At the start of the new millennium, the US eyed the rapidly evolving robotics technology and saw the military potential for autonomous killing machines. Think-tanks and roadmap writers for the US army, navy and air force were all over it. New tech would give America the destructive edge now that other nations had caught up with the production of missile technology.

It began with sabre rattling but soon other nations were worried about what they heard and began thinking about making such weapons as well. By 2006, DARPA (the US Department of Defense agency responsible for the development of emerging technologies for use by the military) produced the CRUSHER, a 6,000 kg six-wheeled autonomous ground combat vehicle, as a proof-of-concept prototype. Then came a whole slew of developments across the globe – autonomous ships, submarines, ground combat vehicles and fighter jets. The race for fully Autonomous Weapons had begun. Now the stakes are high and 19 nations have called for an immediate prohibition of AWS at the UN. But proponents of the weapons have tried to slow the momentum towards a treaty by pushing a number of myths: including the five listed below.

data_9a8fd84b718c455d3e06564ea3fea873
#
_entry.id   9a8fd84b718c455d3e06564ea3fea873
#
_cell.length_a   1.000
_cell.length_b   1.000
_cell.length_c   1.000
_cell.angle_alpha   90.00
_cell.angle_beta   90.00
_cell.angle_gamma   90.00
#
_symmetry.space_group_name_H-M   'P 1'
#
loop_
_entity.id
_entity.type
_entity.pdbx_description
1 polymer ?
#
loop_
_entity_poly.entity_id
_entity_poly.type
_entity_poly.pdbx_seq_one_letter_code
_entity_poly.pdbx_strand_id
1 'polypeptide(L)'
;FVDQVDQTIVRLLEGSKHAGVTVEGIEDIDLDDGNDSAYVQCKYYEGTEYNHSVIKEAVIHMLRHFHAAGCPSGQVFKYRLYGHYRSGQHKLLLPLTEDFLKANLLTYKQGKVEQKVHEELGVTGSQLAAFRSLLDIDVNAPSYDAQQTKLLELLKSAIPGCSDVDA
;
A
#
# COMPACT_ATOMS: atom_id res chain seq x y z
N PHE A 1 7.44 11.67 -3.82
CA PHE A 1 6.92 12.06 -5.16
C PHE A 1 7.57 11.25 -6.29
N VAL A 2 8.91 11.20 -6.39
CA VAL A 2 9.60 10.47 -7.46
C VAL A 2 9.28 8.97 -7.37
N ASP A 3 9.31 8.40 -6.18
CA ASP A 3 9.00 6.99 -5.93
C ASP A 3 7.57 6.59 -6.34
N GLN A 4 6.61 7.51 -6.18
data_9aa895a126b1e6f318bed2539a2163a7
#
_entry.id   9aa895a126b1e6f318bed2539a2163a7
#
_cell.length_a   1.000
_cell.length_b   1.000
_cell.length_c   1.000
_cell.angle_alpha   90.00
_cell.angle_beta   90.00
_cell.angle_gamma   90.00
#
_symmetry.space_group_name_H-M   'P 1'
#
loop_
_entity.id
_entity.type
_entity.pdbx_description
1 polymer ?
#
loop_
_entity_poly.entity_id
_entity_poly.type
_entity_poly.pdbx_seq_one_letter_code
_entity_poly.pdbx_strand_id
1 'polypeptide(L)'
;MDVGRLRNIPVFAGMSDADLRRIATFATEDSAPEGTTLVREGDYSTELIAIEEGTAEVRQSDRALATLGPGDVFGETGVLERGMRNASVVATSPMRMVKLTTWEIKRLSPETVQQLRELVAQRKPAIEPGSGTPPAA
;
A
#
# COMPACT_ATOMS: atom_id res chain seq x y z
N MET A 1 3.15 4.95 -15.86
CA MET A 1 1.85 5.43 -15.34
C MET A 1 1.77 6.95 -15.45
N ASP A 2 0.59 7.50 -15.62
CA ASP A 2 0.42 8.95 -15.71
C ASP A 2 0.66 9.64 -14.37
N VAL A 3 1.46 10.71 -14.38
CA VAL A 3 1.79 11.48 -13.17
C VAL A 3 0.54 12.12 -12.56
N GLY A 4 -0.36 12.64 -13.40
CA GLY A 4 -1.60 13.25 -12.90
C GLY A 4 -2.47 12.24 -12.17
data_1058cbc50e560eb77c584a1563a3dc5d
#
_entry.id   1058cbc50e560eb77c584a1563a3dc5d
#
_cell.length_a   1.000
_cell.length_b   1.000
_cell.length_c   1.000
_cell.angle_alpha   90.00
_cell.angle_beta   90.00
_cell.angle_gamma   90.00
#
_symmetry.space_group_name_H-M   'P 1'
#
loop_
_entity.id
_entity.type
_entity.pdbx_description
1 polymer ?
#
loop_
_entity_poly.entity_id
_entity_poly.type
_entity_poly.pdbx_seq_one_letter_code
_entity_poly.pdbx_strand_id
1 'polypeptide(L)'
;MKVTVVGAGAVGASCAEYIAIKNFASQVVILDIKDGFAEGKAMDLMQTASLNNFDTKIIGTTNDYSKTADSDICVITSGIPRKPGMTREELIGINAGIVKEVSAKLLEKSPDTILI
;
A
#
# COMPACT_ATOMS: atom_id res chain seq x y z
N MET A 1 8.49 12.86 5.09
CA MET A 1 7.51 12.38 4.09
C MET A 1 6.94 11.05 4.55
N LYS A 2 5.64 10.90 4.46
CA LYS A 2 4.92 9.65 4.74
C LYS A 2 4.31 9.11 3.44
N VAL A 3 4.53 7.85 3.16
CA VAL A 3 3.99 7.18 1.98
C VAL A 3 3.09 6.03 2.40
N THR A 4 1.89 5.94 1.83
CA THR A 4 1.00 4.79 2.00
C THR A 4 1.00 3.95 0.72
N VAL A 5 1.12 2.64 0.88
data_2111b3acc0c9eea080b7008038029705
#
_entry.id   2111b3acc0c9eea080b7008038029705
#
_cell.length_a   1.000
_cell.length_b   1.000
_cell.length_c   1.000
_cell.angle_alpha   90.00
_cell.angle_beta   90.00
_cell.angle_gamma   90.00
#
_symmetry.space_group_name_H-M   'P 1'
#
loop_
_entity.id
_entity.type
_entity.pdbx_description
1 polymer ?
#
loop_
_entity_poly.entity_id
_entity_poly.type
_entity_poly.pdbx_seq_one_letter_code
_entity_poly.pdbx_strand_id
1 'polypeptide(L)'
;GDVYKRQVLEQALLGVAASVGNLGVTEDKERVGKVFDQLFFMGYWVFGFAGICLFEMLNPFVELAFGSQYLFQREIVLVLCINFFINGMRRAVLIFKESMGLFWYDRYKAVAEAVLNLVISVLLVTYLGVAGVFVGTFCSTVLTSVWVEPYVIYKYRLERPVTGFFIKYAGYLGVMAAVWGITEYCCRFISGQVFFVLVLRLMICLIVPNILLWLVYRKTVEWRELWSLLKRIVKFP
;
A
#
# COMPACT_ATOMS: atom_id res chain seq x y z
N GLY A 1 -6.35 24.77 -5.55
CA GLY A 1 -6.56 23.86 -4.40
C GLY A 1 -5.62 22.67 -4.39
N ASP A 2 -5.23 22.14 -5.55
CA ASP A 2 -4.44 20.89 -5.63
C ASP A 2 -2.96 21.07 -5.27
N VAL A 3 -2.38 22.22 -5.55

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meanwhile, in regard to the cartoon at top...

THE craze for sex robots will lead to a growing number of men whose only sexual and romantic relationships will be with dolls, academics say.

So-called "digisexuals" will shun human partners in favour of the new kind of virtual reality porn and customisable robots able to speak and interact.

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the majestic falconbot...


The bird, apparently a female falcon, wheels into view 100 feet over Edmonton International Airport, flapping her wings — hunting behavior. She pursues a flock of starlings, which scatter into the safety of the woods. The falcon is majestic, graceful and resolute.

She is also a machine — a battery, sensors, GPS, barometer and flight control computer stuffed into a falcon-shaped, hand-painted exterior. A human on the ground controls her wings.